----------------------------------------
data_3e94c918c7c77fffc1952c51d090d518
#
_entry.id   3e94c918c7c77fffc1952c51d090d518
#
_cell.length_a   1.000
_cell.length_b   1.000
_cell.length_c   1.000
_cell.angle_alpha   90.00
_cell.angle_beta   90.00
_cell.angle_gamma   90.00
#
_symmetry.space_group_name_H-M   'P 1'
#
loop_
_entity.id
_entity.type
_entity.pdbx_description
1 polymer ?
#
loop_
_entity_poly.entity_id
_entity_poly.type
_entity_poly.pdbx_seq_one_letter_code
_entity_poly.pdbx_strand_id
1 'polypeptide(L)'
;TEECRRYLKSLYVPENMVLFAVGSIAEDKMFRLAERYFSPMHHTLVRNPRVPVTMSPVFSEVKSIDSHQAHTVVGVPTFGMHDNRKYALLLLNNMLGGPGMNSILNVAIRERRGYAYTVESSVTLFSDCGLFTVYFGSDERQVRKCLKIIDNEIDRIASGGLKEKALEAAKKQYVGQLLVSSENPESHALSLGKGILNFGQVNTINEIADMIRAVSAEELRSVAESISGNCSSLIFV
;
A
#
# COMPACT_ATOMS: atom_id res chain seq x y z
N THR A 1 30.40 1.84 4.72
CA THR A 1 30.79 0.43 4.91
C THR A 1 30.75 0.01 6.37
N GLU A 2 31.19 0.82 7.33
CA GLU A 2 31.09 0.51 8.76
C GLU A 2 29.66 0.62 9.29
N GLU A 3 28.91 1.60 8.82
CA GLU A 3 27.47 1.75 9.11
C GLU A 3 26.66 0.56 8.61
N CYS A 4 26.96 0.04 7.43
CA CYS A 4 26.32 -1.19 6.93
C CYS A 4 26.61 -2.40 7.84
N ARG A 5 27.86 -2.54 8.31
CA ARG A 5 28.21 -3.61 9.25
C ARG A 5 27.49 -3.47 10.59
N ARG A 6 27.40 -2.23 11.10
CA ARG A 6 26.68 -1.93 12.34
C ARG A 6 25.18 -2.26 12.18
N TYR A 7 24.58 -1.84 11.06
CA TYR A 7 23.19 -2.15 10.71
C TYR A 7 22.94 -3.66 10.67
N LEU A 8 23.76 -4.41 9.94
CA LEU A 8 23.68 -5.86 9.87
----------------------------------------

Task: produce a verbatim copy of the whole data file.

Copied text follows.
data_3e94c918c7c77fffc1952c51d090d518
#
_entry.id   3e94c918c7c77fffc1952c51d090d518
#
_cell.length_a   1.000
_cell.length_b   1.000
_cell.length_c   1.000
_cell.angle_alpha   90.00
_cell.angle_beta   90.00
_cell.angle_gamma   90.00
#
_symmetry.space_group_name_H-M   'P 1'
#
loop_
_entity.id
_entity.type
_entity.pdbx_description
1 polymer ?
#
loop_
_entity_poly.entity_id
_entity_poly.type
_entity_poly.pdbx_seq_one_letter_code
_entity_poly.pdbx_strand_id
1 'polypeptide(L)'
;TEECRRYLKSLYVPENMVLFAVGSIAEDKMFRLAERYFSPMHHTLVRNPRVPVTMSPVFSEVKSIDSHQAHTVVGVPTFGMHDNRKYALLLLNNMLGGPGMNSILNVAIRERRGYAYTVESSVTLFSDCGLFTVYFGSDERQVRKCLKIIDNEIDRIASGGLKEKALEAAKKQYVGQLLVSSENPESHALSLGKGILNFGQVNTINEIADMIRAVSAEELRSVAESISGNCSSLIFV
;
A
#
# COMPACT_ATOMS: atom_id res chain seq x y z
N THR A 1 30.40 1.84 4.72
CA THR A 1 30.79 0.43 4.91
C THR A 1 30.75 0.01 6.37
N GLU A 2 31.19 0.82 7.33
CA GLU A 2 31.09 0.51 8.76
C GLU A 2 29.66 0.62 9.29
N GLU A 3 28.91 1.60 8.82
CA GLU A 3 27.47 1.75 9.11
C GLU A 3 26.66 0.56 8.61
N CYS A 4 26.96 0.04 7.43
CA CYS A 4 26.32 -1.19 6.93
C CYS A 4 26.61 -2.40 7.84
N ARG A 5 27.86 -2.54 8.31
CA ARG A 5 28.21 -3.61 9.25
C ARG A 5 27.49 -3.47 10.59
N ARG A 6 27.40 -2.23 11.10
CA ARG A 6 26.68 -1.93 12.34
C ARG A 6 25.18 -2.26 12.18
N TYR A 7 24.58 -1.84 11.06
CA TYR A 7 23.19 -2.15 10.71
C TYR A 7 22.94 -3.66 10.67
N LEU A 8 23.76 -4.41 9.94
CA LEU A 8 23.68 -5.86 9.87